The OD312 is a classic dreadnought shape and build, with a mahogany body, spruce top, finished with a classic rosewood fingerboard and bridge.
Whilst the body is a little bulky, it’s expected because of the dreadnought shape. You also get chrome tuners as standard, and it’s the little things like this that let you know the OD312 is built to last.
Recommended For: Guitarists looking to experiment with a 12-string that don’t want to spend too much money initially.
4. Fender CD-140SCE
Fender are straight back into this guide with the CD-140SCE. Again, much like the Hellcat, Fender have stuck to a very stripped-back style, which fits perfectly with the ethos and history of the 12-string acoustic.
Unlike the Hellcat, the CD-140SCE has upgraded the natural body to a solid spruce top, sticking to the dreadnought style but with a single cutaway to allow the higher frets an ease of access (something we personally prefer).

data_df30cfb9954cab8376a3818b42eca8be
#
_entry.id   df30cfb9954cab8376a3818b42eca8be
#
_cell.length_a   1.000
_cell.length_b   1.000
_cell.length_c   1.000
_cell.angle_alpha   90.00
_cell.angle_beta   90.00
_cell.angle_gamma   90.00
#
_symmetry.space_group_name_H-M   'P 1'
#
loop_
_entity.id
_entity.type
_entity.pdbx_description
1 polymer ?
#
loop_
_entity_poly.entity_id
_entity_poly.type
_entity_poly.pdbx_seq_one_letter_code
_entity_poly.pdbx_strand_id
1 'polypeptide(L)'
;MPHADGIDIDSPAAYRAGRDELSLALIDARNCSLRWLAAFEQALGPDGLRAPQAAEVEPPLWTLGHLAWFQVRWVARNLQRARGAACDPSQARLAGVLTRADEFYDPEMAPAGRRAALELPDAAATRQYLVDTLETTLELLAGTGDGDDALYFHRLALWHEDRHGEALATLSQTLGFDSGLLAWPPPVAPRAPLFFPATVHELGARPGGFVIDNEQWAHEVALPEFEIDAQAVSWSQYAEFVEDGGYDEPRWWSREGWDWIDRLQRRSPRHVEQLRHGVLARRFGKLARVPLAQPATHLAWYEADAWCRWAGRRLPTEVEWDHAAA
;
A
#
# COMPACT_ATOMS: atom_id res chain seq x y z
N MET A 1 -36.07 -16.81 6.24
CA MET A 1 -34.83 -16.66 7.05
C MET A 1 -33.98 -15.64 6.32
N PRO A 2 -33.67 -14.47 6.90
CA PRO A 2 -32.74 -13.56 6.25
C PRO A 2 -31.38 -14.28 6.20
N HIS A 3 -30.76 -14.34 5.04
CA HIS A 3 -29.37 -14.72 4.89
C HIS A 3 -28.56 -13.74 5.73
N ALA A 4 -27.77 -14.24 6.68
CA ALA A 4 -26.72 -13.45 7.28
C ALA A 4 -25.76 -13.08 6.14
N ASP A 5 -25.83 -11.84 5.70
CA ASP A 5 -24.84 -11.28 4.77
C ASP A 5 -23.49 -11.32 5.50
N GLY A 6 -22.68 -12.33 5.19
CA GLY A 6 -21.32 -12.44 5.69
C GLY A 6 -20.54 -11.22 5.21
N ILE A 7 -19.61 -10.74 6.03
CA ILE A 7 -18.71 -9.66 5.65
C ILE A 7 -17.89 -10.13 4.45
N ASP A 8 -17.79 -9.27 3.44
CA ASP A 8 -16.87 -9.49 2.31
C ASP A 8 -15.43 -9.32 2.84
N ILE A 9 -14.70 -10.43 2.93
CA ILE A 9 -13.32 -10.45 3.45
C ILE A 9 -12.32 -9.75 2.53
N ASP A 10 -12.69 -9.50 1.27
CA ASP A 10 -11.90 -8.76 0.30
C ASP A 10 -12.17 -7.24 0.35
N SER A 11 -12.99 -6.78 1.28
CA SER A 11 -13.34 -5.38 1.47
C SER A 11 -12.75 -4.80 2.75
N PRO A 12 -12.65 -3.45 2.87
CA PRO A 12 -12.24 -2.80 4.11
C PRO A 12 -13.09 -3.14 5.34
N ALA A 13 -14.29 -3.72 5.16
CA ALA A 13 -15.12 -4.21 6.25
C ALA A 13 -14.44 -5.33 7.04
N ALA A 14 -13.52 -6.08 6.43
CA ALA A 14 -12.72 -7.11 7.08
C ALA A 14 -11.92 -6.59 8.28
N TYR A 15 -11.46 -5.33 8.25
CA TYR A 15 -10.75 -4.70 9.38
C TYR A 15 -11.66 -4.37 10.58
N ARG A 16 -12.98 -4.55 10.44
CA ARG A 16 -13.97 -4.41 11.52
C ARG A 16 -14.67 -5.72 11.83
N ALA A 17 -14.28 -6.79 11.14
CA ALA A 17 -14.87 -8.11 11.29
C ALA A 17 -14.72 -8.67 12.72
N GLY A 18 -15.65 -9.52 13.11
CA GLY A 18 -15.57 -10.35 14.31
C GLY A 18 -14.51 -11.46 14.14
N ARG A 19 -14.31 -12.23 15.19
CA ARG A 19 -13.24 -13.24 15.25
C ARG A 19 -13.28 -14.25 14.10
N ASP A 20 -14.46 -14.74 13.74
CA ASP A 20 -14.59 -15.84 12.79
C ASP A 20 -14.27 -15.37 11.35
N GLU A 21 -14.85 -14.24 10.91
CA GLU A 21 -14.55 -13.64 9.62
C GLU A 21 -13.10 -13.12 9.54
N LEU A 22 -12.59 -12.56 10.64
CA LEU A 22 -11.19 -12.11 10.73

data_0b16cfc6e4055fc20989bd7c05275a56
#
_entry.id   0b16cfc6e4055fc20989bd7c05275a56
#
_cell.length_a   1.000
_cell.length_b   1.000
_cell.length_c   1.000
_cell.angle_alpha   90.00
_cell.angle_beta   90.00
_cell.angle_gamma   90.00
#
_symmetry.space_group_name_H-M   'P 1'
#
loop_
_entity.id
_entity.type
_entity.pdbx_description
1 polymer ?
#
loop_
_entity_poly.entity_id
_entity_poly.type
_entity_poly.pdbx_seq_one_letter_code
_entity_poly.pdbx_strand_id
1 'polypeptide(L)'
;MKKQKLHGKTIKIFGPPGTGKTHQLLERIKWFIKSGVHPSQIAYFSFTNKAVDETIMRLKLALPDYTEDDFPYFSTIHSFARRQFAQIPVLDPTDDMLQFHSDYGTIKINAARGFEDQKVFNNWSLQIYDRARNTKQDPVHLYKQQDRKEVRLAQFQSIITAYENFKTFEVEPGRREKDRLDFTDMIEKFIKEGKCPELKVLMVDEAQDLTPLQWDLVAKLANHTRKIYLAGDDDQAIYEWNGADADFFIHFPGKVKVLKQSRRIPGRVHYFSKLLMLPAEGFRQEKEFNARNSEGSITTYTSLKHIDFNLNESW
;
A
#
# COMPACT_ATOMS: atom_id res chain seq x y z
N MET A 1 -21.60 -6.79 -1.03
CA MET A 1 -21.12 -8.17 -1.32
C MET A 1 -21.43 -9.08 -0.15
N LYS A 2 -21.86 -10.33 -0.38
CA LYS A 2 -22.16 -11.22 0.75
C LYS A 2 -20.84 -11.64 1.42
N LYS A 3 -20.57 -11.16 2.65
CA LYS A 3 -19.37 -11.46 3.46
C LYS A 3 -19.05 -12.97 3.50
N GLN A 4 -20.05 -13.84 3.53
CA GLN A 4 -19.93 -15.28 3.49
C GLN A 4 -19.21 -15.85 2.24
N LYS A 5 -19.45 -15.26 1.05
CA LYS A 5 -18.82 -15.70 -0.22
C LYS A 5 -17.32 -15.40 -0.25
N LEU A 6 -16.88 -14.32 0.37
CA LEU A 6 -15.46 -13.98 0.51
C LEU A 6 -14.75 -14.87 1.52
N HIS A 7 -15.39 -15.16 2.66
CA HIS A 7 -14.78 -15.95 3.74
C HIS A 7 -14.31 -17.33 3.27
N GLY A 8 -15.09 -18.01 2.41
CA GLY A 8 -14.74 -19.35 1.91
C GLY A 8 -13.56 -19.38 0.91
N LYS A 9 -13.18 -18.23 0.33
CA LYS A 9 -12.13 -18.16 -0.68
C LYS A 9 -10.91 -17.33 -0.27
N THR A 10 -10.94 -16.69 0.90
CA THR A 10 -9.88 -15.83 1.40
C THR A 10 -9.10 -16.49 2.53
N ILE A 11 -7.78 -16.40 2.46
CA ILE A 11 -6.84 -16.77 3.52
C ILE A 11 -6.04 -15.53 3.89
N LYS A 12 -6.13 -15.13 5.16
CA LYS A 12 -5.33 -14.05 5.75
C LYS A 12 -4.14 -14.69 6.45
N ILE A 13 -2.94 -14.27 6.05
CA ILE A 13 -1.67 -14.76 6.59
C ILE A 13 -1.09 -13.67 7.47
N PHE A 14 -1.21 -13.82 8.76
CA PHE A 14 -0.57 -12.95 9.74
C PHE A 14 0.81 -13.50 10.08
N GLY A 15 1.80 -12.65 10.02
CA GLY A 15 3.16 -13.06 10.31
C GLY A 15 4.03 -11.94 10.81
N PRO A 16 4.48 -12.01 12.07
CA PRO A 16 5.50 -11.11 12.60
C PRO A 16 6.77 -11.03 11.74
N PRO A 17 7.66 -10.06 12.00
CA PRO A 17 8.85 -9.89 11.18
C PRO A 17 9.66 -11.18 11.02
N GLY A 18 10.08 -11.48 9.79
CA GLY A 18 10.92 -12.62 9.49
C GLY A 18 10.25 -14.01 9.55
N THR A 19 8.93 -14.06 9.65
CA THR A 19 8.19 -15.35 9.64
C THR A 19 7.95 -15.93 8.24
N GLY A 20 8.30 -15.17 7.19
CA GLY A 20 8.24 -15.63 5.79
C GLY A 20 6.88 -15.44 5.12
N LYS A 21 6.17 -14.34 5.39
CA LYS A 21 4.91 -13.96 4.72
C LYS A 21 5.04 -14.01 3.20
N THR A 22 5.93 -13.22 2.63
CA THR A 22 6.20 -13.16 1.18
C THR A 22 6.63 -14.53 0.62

As with the Hellcat this has a Fishman preamp, and the same scalloped bracing that allows all 12 string to fully ring through. It also has a mahogany neck and body, ideal for making those huge 12-string chords shine.
The 6-string version of this guitar exhibited to rave reviews, therefore we never expected the 12-string offering to be any less than incredible. And, let’s just say that it certainly live up to the hype.
Recommended For: Players wanting a 12-string that looks identical to that of a six-string, e.g. an acoustic without any frills. Perfect for the kind of acoustic to grab and go around the home too.
5. D’Angelico Premier Fulton
Get a load of this hybrid beauty! The Premier Fulton looks the child between a vintage acoustic straight out of a 60’s video, and a modern acoustic guitar like the Fender’s above in this guide.
The shape looks a little similar to the guitars in the Dean acoustic range, especially when looking at the custom headstock which is very Dean-esque. However, there’s no heavy metal musings here. Just pure acoustic goodness. Let’s look into the Premier Fulton a little further.